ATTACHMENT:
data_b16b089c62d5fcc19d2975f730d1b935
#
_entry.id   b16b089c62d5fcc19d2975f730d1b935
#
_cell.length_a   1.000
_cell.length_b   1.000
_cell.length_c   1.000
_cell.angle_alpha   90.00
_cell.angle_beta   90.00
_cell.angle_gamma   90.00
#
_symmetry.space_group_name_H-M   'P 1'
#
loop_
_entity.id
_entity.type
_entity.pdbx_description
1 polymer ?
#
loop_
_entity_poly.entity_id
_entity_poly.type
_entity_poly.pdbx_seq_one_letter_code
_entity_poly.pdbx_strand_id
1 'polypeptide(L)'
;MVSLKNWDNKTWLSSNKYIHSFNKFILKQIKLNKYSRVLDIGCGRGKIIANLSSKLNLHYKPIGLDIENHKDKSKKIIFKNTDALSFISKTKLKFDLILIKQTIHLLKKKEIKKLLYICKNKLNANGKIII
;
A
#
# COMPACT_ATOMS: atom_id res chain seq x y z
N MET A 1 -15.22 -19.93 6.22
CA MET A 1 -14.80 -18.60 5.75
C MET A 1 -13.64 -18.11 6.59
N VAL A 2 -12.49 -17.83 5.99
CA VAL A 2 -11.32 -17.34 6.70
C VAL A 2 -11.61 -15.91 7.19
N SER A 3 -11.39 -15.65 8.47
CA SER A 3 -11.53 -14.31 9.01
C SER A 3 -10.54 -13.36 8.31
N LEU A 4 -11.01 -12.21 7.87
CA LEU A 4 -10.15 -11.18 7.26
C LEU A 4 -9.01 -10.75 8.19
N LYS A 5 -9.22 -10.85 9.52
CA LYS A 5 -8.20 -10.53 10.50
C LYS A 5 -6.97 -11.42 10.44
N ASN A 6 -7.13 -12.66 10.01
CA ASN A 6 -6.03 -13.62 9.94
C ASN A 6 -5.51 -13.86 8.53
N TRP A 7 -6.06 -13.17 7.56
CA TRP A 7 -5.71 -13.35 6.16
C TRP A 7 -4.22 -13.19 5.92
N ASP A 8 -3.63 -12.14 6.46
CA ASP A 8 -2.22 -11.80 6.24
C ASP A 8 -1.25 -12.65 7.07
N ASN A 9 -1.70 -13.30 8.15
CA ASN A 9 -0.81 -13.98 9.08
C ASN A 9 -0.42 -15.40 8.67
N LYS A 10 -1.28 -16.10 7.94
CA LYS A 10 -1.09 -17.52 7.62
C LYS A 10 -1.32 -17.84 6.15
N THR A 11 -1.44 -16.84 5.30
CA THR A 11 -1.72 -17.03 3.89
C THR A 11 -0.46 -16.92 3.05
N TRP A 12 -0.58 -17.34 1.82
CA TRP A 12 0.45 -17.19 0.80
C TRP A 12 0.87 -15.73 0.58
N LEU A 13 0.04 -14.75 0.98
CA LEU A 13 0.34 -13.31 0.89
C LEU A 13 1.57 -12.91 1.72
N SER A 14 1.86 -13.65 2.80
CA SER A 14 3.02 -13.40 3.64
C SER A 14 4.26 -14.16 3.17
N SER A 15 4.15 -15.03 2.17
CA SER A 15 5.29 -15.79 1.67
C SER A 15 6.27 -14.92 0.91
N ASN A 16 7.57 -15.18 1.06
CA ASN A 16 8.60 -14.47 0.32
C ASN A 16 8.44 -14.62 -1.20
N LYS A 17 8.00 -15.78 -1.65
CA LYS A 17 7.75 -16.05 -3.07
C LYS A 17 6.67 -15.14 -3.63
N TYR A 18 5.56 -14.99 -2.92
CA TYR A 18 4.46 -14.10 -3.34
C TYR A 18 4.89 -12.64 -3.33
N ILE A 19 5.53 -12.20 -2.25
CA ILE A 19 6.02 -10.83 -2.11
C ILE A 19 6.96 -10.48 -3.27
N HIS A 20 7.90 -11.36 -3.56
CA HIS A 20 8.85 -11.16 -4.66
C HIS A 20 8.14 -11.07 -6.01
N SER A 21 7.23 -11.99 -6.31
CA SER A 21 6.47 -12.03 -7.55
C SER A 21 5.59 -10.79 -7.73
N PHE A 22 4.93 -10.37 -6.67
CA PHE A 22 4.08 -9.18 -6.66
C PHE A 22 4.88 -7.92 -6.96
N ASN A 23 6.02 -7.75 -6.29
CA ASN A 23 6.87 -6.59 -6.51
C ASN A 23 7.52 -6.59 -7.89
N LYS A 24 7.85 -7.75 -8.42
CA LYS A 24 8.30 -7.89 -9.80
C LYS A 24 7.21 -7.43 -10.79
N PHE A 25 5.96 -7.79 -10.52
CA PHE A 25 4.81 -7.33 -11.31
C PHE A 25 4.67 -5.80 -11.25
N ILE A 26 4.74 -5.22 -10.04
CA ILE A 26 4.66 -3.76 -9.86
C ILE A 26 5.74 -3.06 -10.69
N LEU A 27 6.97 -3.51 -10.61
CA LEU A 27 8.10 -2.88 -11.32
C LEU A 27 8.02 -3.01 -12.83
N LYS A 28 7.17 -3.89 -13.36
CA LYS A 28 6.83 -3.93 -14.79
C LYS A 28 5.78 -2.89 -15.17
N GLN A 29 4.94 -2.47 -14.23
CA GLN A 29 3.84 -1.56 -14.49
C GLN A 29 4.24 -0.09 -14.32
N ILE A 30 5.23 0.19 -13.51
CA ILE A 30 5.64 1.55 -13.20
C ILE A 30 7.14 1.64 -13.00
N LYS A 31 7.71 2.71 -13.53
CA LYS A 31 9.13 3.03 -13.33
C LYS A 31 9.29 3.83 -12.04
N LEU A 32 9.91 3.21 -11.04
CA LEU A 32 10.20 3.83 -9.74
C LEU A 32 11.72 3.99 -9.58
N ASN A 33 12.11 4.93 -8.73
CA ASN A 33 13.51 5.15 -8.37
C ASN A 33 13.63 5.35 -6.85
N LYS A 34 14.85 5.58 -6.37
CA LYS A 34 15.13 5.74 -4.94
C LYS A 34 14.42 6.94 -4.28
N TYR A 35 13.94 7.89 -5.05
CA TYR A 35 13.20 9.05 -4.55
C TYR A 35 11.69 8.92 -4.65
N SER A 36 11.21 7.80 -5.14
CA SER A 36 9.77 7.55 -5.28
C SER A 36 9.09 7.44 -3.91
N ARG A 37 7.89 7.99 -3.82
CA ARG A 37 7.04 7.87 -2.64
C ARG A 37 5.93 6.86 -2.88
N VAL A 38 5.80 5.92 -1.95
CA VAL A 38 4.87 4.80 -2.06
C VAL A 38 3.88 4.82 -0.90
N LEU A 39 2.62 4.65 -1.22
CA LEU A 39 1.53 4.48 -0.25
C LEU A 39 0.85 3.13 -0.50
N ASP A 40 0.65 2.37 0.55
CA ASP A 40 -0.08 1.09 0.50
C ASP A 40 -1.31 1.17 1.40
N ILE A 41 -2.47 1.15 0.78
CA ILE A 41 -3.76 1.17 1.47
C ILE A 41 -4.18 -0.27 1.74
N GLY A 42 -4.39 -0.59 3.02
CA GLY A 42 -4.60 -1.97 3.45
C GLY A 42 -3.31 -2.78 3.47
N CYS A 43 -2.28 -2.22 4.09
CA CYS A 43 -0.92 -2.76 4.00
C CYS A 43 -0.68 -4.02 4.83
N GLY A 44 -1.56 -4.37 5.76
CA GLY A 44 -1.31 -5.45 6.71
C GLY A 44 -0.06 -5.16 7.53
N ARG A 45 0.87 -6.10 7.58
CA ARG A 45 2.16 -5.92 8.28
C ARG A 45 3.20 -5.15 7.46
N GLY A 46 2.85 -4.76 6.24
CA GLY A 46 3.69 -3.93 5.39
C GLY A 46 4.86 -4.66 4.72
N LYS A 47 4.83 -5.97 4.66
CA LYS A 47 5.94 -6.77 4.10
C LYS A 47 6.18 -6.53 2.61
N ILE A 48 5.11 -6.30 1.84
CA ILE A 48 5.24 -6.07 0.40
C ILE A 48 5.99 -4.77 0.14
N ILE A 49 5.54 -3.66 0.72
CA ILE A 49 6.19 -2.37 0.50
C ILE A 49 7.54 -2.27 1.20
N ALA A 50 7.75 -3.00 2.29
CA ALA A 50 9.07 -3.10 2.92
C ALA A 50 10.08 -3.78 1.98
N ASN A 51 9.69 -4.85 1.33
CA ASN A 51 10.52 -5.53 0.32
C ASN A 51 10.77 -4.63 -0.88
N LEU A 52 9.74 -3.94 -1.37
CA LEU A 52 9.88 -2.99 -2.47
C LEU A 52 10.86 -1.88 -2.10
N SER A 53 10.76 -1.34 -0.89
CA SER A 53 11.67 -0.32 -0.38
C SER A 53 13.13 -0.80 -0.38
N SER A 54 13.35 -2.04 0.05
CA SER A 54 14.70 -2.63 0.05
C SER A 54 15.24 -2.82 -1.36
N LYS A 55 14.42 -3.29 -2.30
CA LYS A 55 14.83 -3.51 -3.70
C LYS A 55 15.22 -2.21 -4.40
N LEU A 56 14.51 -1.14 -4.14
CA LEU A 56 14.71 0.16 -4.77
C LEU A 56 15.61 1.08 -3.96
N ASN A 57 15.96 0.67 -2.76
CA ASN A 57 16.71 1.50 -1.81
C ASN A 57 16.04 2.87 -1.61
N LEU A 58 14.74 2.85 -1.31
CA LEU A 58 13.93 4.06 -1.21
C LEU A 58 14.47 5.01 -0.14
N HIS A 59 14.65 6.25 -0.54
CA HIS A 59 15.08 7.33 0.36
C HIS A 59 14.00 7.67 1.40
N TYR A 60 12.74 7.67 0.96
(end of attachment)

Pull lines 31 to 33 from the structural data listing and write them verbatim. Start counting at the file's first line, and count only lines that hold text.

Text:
N MET A 1 -15.22 -19.93 6.22
CA MET A 1 -14.80 -18.60 5.75
C MET A 1 -13.64 -18.11 6.59